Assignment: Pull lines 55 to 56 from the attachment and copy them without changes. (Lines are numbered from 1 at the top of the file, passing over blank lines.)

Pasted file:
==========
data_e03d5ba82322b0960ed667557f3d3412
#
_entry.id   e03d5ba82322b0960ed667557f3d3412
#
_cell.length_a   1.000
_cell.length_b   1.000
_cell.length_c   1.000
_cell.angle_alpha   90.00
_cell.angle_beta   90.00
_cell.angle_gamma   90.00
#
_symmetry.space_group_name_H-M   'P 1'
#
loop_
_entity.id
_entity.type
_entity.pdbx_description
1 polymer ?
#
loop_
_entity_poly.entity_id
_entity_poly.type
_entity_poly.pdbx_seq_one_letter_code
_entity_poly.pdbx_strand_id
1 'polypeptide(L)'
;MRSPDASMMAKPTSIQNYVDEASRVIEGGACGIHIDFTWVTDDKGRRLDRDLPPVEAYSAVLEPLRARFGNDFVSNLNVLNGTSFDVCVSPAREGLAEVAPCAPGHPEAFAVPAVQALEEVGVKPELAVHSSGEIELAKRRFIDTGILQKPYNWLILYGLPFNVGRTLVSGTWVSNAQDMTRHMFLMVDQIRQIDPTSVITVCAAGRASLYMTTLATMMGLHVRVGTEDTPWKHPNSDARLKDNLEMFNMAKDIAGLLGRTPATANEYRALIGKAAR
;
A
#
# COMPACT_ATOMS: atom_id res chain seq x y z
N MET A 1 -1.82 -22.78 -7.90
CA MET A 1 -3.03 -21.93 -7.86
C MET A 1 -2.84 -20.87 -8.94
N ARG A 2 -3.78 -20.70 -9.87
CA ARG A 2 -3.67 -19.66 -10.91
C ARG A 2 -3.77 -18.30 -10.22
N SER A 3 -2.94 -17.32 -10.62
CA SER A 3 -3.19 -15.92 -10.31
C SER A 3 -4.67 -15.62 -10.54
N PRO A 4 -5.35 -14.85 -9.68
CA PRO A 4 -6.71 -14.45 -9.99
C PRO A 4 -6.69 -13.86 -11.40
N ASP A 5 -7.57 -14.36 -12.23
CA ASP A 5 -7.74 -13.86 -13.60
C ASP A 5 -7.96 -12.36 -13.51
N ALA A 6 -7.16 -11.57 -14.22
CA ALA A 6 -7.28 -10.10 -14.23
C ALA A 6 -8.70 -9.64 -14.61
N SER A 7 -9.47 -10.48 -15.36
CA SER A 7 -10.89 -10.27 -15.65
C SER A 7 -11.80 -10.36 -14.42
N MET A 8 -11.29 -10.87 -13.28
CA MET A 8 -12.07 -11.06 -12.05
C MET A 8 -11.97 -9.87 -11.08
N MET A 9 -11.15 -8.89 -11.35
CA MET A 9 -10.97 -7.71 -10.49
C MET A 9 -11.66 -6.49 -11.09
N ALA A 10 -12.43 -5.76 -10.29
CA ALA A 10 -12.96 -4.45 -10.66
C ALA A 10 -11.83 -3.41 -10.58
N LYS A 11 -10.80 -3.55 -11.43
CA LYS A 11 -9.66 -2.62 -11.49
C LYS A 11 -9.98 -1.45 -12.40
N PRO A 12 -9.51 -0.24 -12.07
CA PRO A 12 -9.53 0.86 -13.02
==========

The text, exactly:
N MET A 9 -11.15 -8.89 -11.35
CA MET A 9 -10.97 -7.71 -10.49